I also keep notes of names that sound/feel right to me. I make mental notes of images that I come across in everyday life and I use those in my writing.

I don’t write every day. That is, I don’t sit down in front of the keyboard every day and put words together. But I feel as if I am writing every day, as I am always thinking about stories and how to make them. When I do physically sit down to write, I do so very methodically and pragmatically. While I don’t know what I’m going to write beforehand, I do know what I’m working on (a novel, excerpting a portion of a novel-in-progress to make a salable short story, etc.) and I do so without outlines or any notion of where the day’s work is going or is going to lead me. That’s where the excitement/emotion comes in. However, it never comes directly from an emotion that I may be feeling at the time. That, to me, is just self-indulgent: if you do that, you might as well just keep a diary. The feeling in a good work of art comes from the exhilaration of not knowing, stepping out on a limb, taking a risk, being fearless. Anything else is just trite, boring.

I keep close record of my daily word count and track my progress (or lack thereof) very closely. I always know where I stand with word count and page number, and I have a general sense of how much longer it will take to get to the end of what I’m doing. For example, I know when I am working on a shorter work, or one that will require more than 200 pages in order to say it right.

While working, I keep my index cards and notes close by, referring to them for the right word or image as I go. I do this until the book is complete. Then I start to think about structure and how the story is told. I drew maps for my first two novels, then tracked the narrative across those maps to get an idea of the arc of the story. (I also wanted to make sure I had everything geographically right, since all of my work takes place in the same area of Washington Parish in southeast Louisiana.) I printed out hard copies of the novels and marked them up with a red pen, then a black pen, then used a highlighter to mark off the changes I accepted and ultimately made to the manuscript. It’s important to be organized and methodical about how you write. Since writing is so difficult and so messy (I have drawers and drawers full of file folders with various drafts of stories & novels and notes and even newspaper clippings and sketches of items I described, etc.), it is important to have some sense of control, some sense of order, method.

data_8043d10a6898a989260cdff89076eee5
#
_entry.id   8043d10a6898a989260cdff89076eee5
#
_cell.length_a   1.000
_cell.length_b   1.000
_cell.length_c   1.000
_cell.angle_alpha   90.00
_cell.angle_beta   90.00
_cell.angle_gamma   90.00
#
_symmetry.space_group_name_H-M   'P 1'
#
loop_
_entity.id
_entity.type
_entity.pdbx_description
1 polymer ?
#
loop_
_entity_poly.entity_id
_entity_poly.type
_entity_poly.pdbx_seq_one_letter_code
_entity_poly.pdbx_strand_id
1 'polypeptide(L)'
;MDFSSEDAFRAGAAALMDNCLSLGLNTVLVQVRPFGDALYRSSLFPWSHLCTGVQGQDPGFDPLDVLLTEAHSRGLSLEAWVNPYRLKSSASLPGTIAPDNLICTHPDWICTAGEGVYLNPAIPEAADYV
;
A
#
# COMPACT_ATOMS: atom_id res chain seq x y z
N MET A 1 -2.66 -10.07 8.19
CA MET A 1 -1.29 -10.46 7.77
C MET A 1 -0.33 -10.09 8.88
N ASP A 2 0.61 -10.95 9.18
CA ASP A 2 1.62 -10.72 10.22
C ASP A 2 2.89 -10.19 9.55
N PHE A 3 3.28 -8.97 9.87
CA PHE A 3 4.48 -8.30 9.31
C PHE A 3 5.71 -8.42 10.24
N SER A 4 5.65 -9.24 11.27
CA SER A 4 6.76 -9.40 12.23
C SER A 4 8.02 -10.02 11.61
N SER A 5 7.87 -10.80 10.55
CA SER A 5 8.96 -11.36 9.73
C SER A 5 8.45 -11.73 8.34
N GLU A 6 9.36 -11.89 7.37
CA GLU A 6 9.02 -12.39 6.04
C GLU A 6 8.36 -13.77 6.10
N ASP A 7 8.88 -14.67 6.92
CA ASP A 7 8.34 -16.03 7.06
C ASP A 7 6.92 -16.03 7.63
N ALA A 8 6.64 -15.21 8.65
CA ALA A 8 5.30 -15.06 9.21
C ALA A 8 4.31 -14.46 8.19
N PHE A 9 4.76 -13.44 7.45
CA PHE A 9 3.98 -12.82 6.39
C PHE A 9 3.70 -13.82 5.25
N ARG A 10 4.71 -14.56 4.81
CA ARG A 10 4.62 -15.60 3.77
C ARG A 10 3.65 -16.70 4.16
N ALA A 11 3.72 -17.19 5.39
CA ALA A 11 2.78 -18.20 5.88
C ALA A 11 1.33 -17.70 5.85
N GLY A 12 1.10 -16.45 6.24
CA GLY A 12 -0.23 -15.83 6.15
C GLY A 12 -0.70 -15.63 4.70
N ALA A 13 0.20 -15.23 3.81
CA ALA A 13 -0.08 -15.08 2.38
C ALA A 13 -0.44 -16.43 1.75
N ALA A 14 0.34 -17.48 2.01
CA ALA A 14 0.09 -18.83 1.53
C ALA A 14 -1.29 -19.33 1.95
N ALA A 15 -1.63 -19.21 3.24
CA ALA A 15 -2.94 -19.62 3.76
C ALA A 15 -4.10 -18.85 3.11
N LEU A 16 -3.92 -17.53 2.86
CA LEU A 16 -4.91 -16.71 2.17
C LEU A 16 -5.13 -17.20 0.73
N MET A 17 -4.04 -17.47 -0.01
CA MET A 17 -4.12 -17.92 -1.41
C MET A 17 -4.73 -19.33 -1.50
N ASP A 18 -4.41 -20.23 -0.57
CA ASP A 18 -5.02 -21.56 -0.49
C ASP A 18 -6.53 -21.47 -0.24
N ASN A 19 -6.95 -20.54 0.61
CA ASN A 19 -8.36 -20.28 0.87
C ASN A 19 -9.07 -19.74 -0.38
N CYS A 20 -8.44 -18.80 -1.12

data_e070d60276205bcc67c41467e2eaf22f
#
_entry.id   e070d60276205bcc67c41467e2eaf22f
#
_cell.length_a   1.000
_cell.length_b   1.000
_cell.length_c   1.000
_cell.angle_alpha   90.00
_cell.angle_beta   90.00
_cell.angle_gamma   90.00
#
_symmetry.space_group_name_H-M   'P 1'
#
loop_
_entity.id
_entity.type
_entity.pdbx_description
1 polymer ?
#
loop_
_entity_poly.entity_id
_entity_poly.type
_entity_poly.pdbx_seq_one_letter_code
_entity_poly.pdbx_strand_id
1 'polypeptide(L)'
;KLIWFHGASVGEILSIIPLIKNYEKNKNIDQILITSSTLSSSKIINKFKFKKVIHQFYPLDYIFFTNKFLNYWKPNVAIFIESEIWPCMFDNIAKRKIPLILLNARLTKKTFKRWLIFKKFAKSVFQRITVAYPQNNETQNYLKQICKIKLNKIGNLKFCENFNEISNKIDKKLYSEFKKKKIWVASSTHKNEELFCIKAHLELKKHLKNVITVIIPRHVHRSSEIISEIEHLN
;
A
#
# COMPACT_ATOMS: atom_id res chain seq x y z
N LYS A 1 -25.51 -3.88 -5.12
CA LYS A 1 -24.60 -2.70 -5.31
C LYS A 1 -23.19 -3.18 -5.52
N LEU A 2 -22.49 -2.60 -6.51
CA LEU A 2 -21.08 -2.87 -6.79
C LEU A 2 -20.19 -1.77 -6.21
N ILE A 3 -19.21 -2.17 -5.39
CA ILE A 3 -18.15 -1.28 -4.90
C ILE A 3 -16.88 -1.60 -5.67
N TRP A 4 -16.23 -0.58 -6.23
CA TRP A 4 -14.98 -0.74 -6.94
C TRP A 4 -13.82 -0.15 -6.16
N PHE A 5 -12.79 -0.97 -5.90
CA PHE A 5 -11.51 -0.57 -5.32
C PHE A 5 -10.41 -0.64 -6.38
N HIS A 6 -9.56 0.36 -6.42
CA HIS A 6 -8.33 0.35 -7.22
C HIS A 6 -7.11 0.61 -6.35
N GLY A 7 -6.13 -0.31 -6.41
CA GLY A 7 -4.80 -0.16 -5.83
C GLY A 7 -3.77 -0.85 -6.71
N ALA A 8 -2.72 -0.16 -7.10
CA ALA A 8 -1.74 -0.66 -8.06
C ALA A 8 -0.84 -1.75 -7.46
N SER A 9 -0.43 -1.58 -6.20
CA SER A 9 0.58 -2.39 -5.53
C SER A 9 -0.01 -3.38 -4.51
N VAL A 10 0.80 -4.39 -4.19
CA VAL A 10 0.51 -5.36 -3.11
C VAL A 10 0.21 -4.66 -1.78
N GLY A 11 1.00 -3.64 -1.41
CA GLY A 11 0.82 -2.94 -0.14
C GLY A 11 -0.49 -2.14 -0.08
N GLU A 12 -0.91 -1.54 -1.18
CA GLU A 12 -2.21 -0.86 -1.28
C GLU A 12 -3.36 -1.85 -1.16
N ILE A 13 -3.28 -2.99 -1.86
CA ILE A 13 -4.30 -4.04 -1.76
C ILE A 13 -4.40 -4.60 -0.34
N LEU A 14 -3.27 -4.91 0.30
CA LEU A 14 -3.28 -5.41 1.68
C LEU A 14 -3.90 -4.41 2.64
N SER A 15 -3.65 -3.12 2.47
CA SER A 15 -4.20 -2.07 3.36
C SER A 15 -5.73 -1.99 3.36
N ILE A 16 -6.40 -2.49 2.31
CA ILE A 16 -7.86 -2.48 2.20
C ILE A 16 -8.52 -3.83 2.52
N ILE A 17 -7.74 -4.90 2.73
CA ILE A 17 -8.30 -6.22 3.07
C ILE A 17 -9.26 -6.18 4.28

I haven’t gotten to that point on the third novel yet, but I’m already thinking about structure (the novel so far is told in short parabolic sections) and so I’m thinking about physically cutting out those sections after I print off what I have so far, and then taping those sections on the wall in my office: then I’ll move the sections around like those word magnets on a refrigerator door until all the sections are in their right place. (Faulkner famously made this crayon outline of A Fable on his office wall in Rowan Oak):

Faulkner Wall Writing-L

200809_OAH_william_faulkner

 

I want this next book, like the previous two, to be told out of chronological order, as a novel is never really interesting unless it experiments with time and also with language. The true artist must be fearless.

To me, it would be pretty easy to write a straightforward realistic novel, told in plain language. But that would also be boring. Nothing new.

Nostalgia

Last week I was looking through a box of old pictures; I was trying to cull some photos of my childhood so I could pass them on to my mother for Mother’s Day since she missed all of those years of my life due to her illness and her inability to take care of me.  As I looked through the pictures, I was surprised by how much I had forgotten or simply blocked out from memory: pictures of me and my brother hunting and fishing, riding bikes/horses, climbing trees.

You see, I grew up in Folsom, Louisiana, mostly, which is a small bucolic area in southeastern Louisiana, and I was surprised by how much my activities and lifestyle then really made me fit the bill for being what would now be considered a “hick” or just a plain old country boy. Back then, and in my teens and early twenties especially, I would have scoffed at these labels, rejecting them with all of my being. But now I can appreciate these things, and I am grateful for those rich experiences, particularly because they now show up in almost all of my writing: little did I know then that those events would have such an impact on my subconscious that I would eventually write about them all these years later.

In Harlow, for example, there are several hunting scenes pulled straight from my childhood: the characters hunt ducks, wild boar, and quail. (Here is a picture of me when I was about eight or nine years old with a fistful of quail that I had just shot. Interestingly, the boy in Harlow does the same thing, with a .410 shotgun just like the one I had (and still do) as a boy. )

scan0007